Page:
Friday, September 28, 2018

Stupidity and Failure ‘the New Normal’ of the Self-Destructive Russian State, Shevtsova Says

Paul Goble

            Staunton, September 27 – The number of stupidities and failures of the Russian state is increasing so rapidly and the efforts of the authorities to correct any one of them are so transparently counter-productive, Liliya Shevtsova says, that it is time to stop “moaning” and recognize that this is “the new normal” for the Russian state.

            What “we see,” the Russian commentator continues, is the result of a regime that has made its own reproduction and survival an end in itself and thus has engaged in “the negative selection of the elite on the basis of loyalty” rather than competence and effectiveness (

                This is no ordinary crisis, Shevtsova says. Were it so, then society would be exploring new decisions and seeking new people to make them.  But that isn’t happening, and as a result, “society together with its super-structure is beginning to rot” and that trend in turn is “not allowing the country to find the strength for change.” 

            As a result, the rulers can continue to “hobble on.” “There are now mass protests. And those which do occur can be ignored or crushed.” But nonetheless things are taking a serious turn: “The powers that be, striving to ensure that they remain in power forever, are destroying the state.”  Indeed, “we’ve reached a point where the ruling class is destroying statehood.”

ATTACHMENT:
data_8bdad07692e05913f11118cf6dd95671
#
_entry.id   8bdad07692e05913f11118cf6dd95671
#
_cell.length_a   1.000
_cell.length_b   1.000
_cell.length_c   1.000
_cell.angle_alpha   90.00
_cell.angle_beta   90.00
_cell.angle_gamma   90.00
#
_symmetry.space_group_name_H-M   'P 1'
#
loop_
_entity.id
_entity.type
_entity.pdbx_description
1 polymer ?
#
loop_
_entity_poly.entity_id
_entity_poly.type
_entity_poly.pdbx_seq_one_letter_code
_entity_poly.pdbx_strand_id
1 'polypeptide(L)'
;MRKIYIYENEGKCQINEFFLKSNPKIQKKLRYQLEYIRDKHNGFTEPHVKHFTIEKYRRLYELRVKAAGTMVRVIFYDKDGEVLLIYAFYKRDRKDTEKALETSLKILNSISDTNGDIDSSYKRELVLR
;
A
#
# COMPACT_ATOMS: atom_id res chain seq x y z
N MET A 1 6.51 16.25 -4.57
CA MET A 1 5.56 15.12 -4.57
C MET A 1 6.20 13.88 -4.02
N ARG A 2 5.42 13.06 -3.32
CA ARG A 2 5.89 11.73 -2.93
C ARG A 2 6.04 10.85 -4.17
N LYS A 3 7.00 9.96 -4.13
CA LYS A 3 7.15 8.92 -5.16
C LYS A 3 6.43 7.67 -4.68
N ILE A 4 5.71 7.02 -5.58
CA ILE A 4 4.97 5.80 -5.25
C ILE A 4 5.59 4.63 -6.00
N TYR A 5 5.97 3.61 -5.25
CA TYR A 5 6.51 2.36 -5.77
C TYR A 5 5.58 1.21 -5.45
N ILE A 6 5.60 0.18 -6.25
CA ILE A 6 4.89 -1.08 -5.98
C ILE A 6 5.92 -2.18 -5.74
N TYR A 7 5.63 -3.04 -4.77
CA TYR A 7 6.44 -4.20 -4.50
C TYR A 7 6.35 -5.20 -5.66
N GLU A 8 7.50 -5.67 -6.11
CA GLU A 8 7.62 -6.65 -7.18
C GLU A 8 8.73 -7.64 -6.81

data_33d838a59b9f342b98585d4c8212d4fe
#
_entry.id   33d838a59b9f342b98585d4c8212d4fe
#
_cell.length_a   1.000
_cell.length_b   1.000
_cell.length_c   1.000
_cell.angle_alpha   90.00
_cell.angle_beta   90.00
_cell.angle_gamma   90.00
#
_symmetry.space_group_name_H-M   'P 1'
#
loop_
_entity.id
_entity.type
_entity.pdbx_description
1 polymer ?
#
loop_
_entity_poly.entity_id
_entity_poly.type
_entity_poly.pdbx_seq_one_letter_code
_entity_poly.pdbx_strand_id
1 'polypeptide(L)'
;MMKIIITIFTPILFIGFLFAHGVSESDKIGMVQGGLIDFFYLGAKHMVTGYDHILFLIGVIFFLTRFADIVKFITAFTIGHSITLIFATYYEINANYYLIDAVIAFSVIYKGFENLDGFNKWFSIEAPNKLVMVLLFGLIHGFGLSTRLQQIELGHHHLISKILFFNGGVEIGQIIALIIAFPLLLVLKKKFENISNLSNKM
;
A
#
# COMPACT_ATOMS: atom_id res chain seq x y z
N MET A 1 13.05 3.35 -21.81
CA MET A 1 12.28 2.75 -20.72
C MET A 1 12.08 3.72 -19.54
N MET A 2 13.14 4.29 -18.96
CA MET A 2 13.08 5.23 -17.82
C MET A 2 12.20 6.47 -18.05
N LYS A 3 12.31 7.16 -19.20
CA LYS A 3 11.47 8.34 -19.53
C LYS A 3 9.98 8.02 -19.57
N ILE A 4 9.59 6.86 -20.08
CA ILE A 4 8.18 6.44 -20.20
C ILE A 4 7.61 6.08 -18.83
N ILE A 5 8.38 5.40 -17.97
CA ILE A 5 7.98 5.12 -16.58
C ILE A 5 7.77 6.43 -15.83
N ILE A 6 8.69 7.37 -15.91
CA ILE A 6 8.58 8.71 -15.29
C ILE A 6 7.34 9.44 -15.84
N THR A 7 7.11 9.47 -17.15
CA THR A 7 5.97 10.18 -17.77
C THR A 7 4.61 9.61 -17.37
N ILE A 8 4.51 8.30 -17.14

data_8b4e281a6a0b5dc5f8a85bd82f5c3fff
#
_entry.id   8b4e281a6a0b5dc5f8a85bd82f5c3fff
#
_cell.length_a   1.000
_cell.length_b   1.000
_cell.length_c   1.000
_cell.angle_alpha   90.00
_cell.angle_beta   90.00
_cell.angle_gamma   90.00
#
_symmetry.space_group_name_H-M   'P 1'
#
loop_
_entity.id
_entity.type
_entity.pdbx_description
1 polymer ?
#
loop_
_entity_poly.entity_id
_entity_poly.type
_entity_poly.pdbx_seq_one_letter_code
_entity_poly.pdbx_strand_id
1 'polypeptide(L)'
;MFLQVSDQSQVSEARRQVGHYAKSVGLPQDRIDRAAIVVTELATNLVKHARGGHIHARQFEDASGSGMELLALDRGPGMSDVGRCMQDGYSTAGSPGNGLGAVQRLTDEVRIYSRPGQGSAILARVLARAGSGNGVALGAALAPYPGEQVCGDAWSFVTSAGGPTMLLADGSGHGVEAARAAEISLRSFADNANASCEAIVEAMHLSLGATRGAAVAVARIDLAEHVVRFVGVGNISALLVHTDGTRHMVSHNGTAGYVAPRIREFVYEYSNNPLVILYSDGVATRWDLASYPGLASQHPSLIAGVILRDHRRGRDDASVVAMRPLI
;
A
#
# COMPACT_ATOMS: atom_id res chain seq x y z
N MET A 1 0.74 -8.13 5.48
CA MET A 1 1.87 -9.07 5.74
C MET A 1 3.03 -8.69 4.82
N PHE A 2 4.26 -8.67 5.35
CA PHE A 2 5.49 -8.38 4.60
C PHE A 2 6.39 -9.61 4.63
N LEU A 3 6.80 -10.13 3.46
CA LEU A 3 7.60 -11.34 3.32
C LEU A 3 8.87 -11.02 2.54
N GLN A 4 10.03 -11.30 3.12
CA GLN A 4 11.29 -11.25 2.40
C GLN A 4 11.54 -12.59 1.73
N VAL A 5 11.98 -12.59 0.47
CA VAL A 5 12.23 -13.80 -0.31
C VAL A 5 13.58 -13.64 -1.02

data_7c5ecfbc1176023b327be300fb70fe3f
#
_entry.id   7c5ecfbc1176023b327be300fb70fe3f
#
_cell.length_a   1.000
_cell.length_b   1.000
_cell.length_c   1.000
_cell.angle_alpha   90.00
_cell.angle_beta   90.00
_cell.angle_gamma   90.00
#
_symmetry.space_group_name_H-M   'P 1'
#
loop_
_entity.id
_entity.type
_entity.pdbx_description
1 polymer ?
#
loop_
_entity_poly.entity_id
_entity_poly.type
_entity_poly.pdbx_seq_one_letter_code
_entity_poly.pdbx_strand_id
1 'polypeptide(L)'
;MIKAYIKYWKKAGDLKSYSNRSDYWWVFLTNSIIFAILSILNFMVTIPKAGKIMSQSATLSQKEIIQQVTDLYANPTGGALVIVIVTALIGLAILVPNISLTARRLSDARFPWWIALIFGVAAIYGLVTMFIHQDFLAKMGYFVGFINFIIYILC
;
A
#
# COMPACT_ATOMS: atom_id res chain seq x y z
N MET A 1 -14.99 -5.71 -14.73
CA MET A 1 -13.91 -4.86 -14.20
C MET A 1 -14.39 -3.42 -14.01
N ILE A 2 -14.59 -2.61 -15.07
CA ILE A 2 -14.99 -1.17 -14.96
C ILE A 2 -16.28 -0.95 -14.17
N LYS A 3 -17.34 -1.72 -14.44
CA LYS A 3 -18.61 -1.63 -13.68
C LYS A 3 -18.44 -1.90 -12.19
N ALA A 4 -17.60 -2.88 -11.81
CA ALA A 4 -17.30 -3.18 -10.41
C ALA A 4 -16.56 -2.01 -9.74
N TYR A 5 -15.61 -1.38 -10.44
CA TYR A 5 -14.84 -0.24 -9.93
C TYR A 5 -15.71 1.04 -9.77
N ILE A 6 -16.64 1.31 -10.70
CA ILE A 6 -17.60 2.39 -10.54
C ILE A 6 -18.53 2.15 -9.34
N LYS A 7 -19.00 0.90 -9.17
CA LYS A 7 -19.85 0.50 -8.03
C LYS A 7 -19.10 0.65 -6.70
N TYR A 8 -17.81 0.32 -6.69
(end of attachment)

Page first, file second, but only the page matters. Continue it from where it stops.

“Having outsourced the use of force to volunteer oprichniki, the powers are depriving the state of its most important characteristic – a monopoly on the use of violence. Having made Russia a worldwide scarecrow, they have undermined the international status of the state and the external environment of its existence,” Shevtsova says.

            “Having shifted from strategic planning inn favor of tactical maneuvers, the authorities have deprived the state of the ability to make progress. Having made the state a weapon of clan rule, they have undermined stability, forcing society to defend its rights ‘via the street,’” the commentator argues.

            And “finally by destroying institutions and making rule of the game relative … the powers that be are leading the country into the state where everything is permitted. When that begins, there won’t be any salvation for anyone.”

             Those in the Kremlin almost certainly understand that this is where they are leading Russia, but “they are not able to stop themselves.”  And within living memory, they have a model of what they are doing and what it may mean.

            “In 1991,” Shevtsova concludes, “autocracy survived by throwing the Soviet state into the trash bin. Today, autocracy is attempting to survive” by substituting a “cardboard” model for “the post-Soviet state” and singing “songs about state power.” This strategy will work for a time, but it carries with it the seeds of its own destruction.   

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